That decision worked out well and mitigated the loss of an assistant, but McElroy had another issue: His female assistant, McKenzee Pane, got married and was leaving with her husband, who had received a head pro job out of the area. Now two assistant positions were open.
But before Pane left, something else happened that opened McElroy’s eyes even further. As is common at many clubs with seasonal staff, his assistants were on a schedule during which they were considered employees for only 10 months of the year. In February and March, the assistants did not receive benefits and typically opted not to pay for their own COBRA insurance for those months because of the cost and their relatively low salaries. Pane got sick during that period and had to be hospitalized. Fortunately, she spent part of that time on her parents’ insurance because she hadn’t turned 26, and then she was able to go onto her husband’s insurance.
It was a wake-up call. One of McElroy’s best employees nearly faced a life-changing amount of bills to pay. If Pane had worked at the club as a bartender or janitor, for example, she would have been given benefits for all 12 months because those positions were not seasonal.
This wasn’t really the club’s fault, as it’s a common issue with seasonal assistants. But McElroy wanted change, and North Shore was willing to listen.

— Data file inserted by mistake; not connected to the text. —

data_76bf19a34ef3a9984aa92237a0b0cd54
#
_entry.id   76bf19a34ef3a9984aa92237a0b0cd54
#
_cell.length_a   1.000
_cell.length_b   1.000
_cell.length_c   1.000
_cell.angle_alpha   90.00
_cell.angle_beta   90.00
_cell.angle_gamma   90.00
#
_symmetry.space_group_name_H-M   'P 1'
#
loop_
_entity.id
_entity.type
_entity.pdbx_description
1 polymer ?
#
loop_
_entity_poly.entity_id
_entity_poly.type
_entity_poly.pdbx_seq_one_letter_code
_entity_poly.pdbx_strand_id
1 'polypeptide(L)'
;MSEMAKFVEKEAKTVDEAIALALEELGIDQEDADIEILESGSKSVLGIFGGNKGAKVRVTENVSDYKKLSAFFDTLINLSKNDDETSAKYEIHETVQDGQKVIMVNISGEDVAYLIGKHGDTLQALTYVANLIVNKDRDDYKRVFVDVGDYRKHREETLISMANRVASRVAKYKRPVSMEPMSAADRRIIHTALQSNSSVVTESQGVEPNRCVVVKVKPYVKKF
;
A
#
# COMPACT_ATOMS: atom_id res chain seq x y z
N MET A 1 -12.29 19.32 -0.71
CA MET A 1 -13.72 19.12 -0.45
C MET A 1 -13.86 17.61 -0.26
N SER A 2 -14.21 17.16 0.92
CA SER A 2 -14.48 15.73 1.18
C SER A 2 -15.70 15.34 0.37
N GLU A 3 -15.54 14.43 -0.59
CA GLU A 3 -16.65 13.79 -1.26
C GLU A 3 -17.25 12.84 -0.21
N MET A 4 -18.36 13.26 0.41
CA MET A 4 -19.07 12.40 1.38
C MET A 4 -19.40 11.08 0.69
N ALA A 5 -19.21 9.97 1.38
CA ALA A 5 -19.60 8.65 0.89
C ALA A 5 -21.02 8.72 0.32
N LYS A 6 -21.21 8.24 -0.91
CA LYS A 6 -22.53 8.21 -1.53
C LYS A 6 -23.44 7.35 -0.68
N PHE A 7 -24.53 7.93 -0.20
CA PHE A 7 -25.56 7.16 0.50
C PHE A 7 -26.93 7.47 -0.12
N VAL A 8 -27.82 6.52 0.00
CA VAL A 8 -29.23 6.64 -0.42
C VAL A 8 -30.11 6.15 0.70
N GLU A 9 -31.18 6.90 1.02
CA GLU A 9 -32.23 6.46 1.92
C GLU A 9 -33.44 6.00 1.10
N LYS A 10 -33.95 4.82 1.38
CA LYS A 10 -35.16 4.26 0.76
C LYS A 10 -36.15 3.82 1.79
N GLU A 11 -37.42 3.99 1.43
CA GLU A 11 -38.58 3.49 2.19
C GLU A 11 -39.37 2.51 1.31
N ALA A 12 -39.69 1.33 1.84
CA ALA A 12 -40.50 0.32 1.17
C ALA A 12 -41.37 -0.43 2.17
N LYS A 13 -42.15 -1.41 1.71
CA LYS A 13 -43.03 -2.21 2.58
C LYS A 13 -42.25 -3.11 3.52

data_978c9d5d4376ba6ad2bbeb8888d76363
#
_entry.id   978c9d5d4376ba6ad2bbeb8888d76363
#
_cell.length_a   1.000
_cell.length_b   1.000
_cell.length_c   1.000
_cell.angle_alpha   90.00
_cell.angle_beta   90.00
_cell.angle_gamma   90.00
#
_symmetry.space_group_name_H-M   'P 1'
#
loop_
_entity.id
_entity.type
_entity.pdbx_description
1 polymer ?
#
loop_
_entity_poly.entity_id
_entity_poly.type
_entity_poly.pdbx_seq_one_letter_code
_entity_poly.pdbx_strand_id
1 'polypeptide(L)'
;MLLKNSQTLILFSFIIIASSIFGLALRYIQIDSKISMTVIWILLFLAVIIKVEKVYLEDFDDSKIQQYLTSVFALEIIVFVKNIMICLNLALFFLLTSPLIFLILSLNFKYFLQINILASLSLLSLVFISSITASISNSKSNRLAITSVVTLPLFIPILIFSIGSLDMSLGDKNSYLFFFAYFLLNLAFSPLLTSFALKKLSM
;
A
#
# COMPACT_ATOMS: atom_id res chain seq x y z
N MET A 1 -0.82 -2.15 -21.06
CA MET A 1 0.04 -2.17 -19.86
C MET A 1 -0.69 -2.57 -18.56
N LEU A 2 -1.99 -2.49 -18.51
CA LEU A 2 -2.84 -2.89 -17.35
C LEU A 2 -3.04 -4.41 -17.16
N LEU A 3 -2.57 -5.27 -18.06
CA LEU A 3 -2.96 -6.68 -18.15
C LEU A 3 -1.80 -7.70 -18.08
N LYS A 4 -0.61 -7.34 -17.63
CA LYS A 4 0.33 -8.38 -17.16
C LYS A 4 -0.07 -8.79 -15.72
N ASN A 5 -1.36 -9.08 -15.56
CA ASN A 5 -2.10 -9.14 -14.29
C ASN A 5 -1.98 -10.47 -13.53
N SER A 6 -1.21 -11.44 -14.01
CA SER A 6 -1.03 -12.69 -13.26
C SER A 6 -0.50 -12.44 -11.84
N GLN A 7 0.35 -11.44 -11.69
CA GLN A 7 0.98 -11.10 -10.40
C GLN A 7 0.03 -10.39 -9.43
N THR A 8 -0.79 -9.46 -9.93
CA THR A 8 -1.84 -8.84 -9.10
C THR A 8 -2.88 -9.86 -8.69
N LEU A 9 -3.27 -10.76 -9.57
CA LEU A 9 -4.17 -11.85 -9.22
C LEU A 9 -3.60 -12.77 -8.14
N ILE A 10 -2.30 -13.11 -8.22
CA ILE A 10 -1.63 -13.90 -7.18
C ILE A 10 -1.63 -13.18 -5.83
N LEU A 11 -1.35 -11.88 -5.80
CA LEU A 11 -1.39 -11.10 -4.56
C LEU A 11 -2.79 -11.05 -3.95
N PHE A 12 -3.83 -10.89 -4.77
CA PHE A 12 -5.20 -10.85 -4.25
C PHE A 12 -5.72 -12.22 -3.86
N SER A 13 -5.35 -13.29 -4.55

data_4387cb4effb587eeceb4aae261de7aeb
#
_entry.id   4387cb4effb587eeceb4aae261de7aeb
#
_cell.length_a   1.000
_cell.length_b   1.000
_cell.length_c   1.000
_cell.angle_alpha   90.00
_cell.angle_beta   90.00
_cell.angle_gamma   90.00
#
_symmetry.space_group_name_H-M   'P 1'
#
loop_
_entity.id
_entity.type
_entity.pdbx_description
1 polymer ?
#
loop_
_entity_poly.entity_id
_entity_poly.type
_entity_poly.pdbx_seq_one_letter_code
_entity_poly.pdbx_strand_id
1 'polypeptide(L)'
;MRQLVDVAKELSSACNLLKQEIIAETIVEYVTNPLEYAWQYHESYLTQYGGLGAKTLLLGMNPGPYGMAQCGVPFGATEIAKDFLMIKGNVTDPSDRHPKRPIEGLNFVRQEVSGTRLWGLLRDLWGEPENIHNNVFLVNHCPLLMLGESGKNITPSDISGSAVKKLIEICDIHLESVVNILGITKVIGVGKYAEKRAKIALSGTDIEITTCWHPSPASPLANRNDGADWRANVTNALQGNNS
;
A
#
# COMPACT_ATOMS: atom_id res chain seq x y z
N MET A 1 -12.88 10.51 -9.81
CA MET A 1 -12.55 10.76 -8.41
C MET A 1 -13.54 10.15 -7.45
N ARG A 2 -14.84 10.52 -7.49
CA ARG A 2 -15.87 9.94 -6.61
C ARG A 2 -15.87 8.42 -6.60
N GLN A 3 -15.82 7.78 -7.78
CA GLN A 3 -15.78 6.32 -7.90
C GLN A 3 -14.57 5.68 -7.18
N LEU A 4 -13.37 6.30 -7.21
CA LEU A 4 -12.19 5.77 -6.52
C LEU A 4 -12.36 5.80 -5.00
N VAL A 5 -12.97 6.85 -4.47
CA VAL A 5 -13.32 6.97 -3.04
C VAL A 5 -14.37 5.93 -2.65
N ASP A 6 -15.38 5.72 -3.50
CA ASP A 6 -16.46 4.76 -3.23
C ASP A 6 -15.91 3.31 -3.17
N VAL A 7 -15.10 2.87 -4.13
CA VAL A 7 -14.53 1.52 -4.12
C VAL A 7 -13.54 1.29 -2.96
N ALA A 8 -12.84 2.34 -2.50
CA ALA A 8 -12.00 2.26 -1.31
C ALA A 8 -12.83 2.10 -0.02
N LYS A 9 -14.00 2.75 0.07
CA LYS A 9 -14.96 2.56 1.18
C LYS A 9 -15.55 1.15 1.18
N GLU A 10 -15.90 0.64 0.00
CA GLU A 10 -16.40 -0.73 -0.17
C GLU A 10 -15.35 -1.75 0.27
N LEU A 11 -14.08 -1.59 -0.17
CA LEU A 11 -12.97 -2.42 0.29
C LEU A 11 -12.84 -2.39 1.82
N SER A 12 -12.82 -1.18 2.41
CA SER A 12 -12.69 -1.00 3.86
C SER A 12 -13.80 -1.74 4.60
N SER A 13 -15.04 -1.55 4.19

“I was thinking to myself, ‘Here we have an employee who has been nothing but a rock star,’ ” McElroy said. “I mean, she came in as an intern and then she grew up, she matured, she was running events, she was running ladies’ clinics, she was teaching a ton … everybody loved her. And if she was 26 years old and unmarried, she could have had a monumental disaster with having to pay health-insurance bills. Or she wasn’t going to go into the hospital to get treated.”
McElroy went to the club board seeking help with multiple problems. They understood the challenge and promptly allowed the creation of 12-month positions with significant increases in pay. The salary for a senior assistant increased nearly 40 percent, and the board increased the salary for Pane’s old job by 25 percent.
What he then found was that only part of the issue had been addressed.
“When I’m interviewing people, I was kind of still finding out that it doesn’t really matter,” McElroy said. “It’s not all about the pay.”
It was about the opportunity for a balanced life, something young people generally value more than previous generations did.